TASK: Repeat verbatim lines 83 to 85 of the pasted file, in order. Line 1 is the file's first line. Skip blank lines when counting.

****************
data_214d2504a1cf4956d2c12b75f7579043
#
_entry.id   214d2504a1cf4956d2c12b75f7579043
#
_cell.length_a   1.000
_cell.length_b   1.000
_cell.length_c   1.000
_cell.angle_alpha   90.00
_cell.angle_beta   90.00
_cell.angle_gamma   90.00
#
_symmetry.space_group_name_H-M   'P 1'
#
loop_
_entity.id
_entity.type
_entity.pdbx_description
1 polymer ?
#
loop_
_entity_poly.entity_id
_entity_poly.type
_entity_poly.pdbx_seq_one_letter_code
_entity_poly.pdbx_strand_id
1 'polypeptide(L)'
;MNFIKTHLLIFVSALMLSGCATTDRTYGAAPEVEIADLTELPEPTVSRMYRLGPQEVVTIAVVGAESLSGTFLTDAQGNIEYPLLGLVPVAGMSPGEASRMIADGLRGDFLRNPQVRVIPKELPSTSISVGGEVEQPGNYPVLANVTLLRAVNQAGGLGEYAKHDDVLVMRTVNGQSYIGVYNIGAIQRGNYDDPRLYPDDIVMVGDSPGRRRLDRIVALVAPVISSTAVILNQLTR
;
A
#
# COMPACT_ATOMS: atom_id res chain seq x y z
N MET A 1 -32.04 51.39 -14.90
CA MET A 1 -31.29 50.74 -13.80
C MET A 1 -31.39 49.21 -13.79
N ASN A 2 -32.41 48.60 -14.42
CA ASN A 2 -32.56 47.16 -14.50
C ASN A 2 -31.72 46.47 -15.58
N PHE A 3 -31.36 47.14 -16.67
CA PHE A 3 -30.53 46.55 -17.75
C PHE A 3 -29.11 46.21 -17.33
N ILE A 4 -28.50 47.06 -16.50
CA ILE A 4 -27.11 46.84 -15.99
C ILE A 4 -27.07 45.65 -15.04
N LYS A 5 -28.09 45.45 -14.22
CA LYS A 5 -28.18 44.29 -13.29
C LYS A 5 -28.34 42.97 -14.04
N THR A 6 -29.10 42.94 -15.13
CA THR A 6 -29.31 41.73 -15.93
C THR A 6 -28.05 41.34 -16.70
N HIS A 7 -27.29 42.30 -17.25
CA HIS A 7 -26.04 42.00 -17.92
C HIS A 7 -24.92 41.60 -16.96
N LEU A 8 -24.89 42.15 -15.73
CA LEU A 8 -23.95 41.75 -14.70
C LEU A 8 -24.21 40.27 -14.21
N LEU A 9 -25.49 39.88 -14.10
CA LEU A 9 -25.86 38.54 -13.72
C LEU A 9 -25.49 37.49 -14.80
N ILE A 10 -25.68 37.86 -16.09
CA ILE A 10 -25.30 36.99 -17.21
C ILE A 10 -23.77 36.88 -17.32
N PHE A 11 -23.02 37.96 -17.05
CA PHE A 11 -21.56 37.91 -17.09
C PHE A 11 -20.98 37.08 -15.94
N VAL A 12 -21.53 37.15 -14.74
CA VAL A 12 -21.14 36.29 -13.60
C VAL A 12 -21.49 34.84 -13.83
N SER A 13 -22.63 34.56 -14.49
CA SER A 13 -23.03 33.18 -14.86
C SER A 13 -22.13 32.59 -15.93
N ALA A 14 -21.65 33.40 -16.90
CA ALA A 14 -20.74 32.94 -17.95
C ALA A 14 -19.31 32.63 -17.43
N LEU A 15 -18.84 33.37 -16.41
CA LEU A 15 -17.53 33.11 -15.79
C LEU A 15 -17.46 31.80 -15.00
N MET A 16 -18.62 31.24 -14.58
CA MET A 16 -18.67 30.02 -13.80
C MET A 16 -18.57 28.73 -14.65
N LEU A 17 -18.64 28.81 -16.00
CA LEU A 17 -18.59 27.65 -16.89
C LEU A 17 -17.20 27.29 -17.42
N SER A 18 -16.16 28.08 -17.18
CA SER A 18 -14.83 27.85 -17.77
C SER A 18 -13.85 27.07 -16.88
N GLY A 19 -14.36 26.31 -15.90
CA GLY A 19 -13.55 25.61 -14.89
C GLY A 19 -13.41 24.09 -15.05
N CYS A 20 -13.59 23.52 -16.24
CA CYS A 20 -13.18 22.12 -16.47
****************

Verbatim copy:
CA SER A 18 -14.83 27.85 -17.77
C SER A 18 -13.85 27.07 -16.88
N GLY A 19 -14.36 26.31 -15.90